That leaves two more apostles who were both named Judas. Judas Iscariot is listed by this same name in three of those lists. He is not listed in Luke's Acts list, of course, because he was dead at that time. But, in all three lists (where he is listed), he is described as the one who betrayed Jesus.
The other Judas is designated as Judas the brother of James in both of Luke's lists. But that doesn't help much for we are not told which James. Mark in his list called him Thaddeus instead of Judas. Matthew said, "Lebbeus, whose surname was Thaddeus." So, we might call him Judas Lebbeus Thaddeus, who had a brother James and that would tell all we know.
Someone has observed that if you study Matthew's list close; it seems that he broke his list into three sets of four apostles each. Somewhat, like the 14 generation bit back in Matthew 1:17. This may be a memory aid too. The first quartet in Matthew is Peter, Andrew, James and John which might be called the fisherman quartet. Then Philip, Bartholomew, Thomas and Matthew make up the second quartet. At the bottom of the list is James the son of Alpheus, Simon the Canaanite, Judas Lebbeus Thaddeus, and Judas Iscariot which make up the third quartet.
Now, undoubtedly you are aware that some teach Peter was given supremacy over the other eleven apostles. As one of their arguments; they appeal to the fact that Peter's name is listed first in all four lists. But, the obvious reason for this has to do with Peter's early association with Jesus. BECAUSE, Peter was NOT given an exalted position in the kingdom. Jesus NEVER (on any occasion) made such a statement. And, Peter NEVER (on any occasion) claimed for himself a position higher than any other apostle. So, to put it bluntly, that is NOT a Bible doctrine. And, contrary to what some teach; apostles did not have successors. Also, it might be said in this connection that Judas Iscariot did commit suicide and fall from his apostleship at about the time Jesus was crucified. But another apostle named Matthias was selected to take Judas' place (we learn this in Acts 1:15-26). So there were 12 apostles that went forth after the death of Jesus and after Judas committed suicide. But, that 12 did NOT have successors. The apostle Paul came AFTER the time the twelve were sent out. Paul was a SPECIAL apostle to the Gentiles. He and Barnabas were "Separated" and sent forth by the Holy Spirit (Acts 13:2); thus Paul did not make the 13th apostle as some contend, i.e. not in the sense of the 12 apostles.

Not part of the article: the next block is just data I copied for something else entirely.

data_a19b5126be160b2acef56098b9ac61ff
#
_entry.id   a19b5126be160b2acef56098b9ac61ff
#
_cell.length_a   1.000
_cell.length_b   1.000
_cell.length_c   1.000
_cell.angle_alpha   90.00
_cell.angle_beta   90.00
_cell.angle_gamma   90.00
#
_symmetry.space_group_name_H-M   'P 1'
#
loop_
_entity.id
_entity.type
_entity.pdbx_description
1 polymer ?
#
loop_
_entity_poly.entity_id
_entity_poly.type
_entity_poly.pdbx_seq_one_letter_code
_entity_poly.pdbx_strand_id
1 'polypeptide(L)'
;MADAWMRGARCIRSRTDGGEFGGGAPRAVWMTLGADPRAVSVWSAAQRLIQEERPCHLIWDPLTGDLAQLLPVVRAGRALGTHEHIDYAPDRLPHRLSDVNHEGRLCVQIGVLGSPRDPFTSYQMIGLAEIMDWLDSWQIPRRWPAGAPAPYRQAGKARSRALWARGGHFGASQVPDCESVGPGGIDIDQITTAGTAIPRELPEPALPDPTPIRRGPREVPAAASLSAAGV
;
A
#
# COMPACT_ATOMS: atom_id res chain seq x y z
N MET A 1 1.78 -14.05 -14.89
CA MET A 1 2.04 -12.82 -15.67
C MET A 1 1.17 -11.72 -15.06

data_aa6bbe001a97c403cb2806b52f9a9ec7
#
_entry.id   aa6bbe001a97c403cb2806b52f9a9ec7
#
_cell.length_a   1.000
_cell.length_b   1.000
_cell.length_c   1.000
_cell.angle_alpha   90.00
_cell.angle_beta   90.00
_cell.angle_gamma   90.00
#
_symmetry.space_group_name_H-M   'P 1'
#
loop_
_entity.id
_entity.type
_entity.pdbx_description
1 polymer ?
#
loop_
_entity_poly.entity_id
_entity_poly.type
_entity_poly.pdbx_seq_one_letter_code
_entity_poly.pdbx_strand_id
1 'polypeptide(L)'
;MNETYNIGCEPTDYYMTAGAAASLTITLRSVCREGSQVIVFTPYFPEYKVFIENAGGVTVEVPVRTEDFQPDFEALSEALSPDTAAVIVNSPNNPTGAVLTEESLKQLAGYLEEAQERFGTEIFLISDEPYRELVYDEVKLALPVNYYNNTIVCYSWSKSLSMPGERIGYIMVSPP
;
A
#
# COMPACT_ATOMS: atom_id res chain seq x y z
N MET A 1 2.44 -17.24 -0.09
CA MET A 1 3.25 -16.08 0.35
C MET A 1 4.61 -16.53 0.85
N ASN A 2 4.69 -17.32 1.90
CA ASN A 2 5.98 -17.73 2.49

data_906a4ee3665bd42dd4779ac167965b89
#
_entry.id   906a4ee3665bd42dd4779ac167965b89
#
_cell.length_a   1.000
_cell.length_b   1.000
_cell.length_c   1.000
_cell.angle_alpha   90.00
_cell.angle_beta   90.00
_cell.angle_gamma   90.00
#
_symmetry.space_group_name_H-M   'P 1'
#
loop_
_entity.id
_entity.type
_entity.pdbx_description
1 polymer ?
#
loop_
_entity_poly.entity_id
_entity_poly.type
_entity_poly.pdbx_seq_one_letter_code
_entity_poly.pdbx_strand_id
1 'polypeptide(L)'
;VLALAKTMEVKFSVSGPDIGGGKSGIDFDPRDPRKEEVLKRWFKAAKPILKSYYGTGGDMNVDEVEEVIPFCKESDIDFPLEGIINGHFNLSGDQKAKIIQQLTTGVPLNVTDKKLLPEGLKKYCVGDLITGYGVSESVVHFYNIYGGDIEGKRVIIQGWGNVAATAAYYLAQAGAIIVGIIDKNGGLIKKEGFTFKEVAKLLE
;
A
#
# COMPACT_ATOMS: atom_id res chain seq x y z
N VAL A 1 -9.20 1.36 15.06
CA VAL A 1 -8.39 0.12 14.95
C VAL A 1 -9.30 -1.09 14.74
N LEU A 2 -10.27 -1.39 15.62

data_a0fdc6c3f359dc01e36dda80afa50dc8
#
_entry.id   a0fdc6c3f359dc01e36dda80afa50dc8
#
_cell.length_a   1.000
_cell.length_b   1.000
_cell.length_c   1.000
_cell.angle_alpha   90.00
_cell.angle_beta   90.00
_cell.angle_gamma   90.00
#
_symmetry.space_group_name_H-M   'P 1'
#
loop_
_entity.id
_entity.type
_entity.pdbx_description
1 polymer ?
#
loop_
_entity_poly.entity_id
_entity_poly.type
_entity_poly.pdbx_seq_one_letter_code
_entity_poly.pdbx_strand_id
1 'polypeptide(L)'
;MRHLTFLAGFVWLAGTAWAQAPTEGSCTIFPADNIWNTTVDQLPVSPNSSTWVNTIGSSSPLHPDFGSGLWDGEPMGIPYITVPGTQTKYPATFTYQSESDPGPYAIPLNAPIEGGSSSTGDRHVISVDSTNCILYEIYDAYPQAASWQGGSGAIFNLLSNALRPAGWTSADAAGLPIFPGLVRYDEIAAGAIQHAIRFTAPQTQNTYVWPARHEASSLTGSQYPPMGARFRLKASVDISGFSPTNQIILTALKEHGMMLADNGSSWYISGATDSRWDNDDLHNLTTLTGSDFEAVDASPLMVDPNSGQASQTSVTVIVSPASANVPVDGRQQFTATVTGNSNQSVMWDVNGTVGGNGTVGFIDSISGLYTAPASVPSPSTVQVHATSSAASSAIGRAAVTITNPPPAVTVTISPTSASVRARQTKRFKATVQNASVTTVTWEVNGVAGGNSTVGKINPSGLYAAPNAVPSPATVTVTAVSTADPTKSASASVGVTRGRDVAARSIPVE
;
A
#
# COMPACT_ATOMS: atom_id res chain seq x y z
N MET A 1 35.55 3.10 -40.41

With the possible exception of Judas Iscariot; all of the apostles were from Galilee. We learn this in Acts 1:11. But, it is reasonable to suppose that Judas Iscariot was originally a man of high character. Also we discussed a little about Peter's character when we covered the incident of the great catch of fish in Peter's fishing boat; when Peter became emotional and fell at Jesus' feet, impressed with the great power of Jesus and recognizing who Jesus really was. And Jesus knew what was in man we learned in John 2:25. Thus, Jesus was the best at judging character. So, it's only reasonable to suppose that Jesus chose the best men available and the best men possible for the task of establishing the kingdom. However, built into this is. a lesson for us that people change. Perfectly good men can be led astray, and can fall from the right way; just as men of base and questionable character can be taught, led into the light and changed to honest and upright men who develop a love for the light that their deeds may be approved as Jesus told Nicodemus in John 3:20. As was said earlier, Jesus did not take the appointing of apostles lightly. Jesus apparently took many disciples up into that mountain someplace in Galilee where they spent the night in a retreat fashion. Jesus prayed all night. Then the next morning Jesus (from that group), "called unto him whom he would...and he ordained twelve." (Mark. 3:13). At least some of these men selected, and possibly all of these men had been disciples of John the Baptist. We know that some of those men had left their secular jobs and businesses and had accepted Jesus' invitation to follow and assist Jesus on a full-time basis. It's easy to see these men were diverse in character, education and background. All twelve came from the lower ranks of life. Some may even have been related to Jesus according to the flesh. But, you should keep in mind that even though Jesus gave these twelve men certain spiritual powers to heal diseases and to deal with unclean spirits, they really were not changed in character, educational level, human judgment and all these things. Because immediately, we shall learn, Jesus began a training program by which these twelve men were further prepared, taught, cultivated, disciplined, coached, and seasoned for the job they were ultimately destined to do. But, they were not pampered in the sense of experiencing luxury and exclusive treatment. And, it's obvious they were all treated as EQUALS; although, they had passions, pride, ambitions, and were just as human as any man who ever walked upon this old planet we call Earth. Actually in some ways they seemed to make very slow progress in that training program. The intensity of that program must have been equivalent to what we know as a college education; although, the time period was considerably shorter than a standard college education. We'll look at this in more detail as we continue our future study. Try to visualize a personality for each of the twelve as we continue our study? But, until our next lesson; keep your chin up and have a good day.